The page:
Exacerbating social tensions is the fact that Roma are unable to effectively organize to defend their interests. This is due, in part, to their generally low level of education. State authorities perceive Roma education as a marginal issue and overlook its implications for the entire society. The Roma perception of the state-run school system is negative. It is perceived as an impersonal and unjust institution that is not based on their needs, cultural sensitivities or traditions. Teachers interpret the Roma reaction as hostile and problematic. Many Roma children are simply labeled as "mentally retarded" and shipped to schools for the disabled. The non-Roma population of Czech Republic is decreasing, while the Roma birthrate is 14 times higher than the rest of the population. This suggests that the future of the Czech Republic will be more diverse as far as ethnic groups and cultures. This comparatively large increase in the Roma population will need to be confronted. Students need to be taught. The existing discrimination in education and in the rearing of Roma children, reinforced by social pressure, reveals a systemic problem in education and society for the whole Czech Republic and undermines progress in the consolidation of democracy.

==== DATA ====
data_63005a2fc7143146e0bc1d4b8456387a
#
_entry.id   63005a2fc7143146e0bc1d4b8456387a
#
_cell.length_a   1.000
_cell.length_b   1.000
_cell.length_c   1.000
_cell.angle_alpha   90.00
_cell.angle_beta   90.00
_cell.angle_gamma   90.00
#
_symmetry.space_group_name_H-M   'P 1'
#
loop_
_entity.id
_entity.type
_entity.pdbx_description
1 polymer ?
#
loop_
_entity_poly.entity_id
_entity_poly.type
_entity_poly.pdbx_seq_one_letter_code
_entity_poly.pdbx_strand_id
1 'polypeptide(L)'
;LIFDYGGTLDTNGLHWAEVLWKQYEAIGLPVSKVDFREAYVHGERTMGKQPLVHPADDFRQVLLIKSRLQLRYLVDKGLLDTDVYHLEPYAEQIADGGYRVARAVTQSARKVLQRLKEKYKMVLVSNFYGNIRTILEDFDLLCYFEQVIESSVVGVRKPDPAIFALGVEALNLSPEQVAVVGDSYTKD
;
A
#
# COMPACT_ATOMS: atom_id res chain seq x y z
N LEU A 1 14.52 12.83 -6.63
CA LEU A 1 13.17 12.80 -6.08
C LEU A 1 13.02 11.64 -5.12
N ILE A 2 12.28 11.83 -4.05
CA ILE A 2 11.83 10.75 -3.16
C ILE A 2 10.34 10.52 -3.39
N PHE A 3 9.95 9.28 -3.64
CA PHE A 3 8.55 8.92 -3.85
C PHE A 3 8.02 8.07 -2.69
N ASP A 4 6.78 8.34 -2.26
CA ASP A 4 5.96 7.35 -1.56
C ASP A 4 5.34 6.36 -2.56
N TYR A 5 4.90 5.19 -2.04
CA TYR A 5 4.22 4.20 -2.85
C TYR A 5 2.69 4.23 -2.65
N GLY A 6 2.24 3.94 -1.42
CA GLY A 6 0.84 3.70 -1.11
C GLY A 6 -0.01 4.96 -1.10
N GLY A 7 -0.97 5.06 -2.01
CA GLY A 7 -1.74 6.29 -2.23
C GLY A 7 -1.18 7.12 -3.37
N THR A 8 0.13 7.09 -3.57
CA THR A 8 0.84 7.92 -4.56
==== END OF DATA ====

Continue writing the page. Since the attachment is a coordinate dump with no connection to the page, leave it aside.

The problem of how to deal with multiculturalism within Czech society has begun to expand beyond just the issue of Roma to include Asian immigrants who are flocking to Czech Republic from China and Vietnam in search of greater economic opportunity and greater freedom.
Helena began to implement her new ideas in her own school in Ostrava which piloted and tested her strategies for confronting this severe social problem. This school has since become the living laboratory for her innovative approaches to multi-cultural education in Czech Republic. New textbooks and teaching materials are produced which widen the curriculum to include Roma studies - history, music, culture. Roma teaching assistants work there more than just as tutors: they become mentors for children, helping them to better focus on success in the classroom by encouraging and supporting individual development. This has proven successful because Roma teaching assistants become, first of all, important role models, and also because since they are Roma they are more immediately accepted and trusted by Roma parents and children.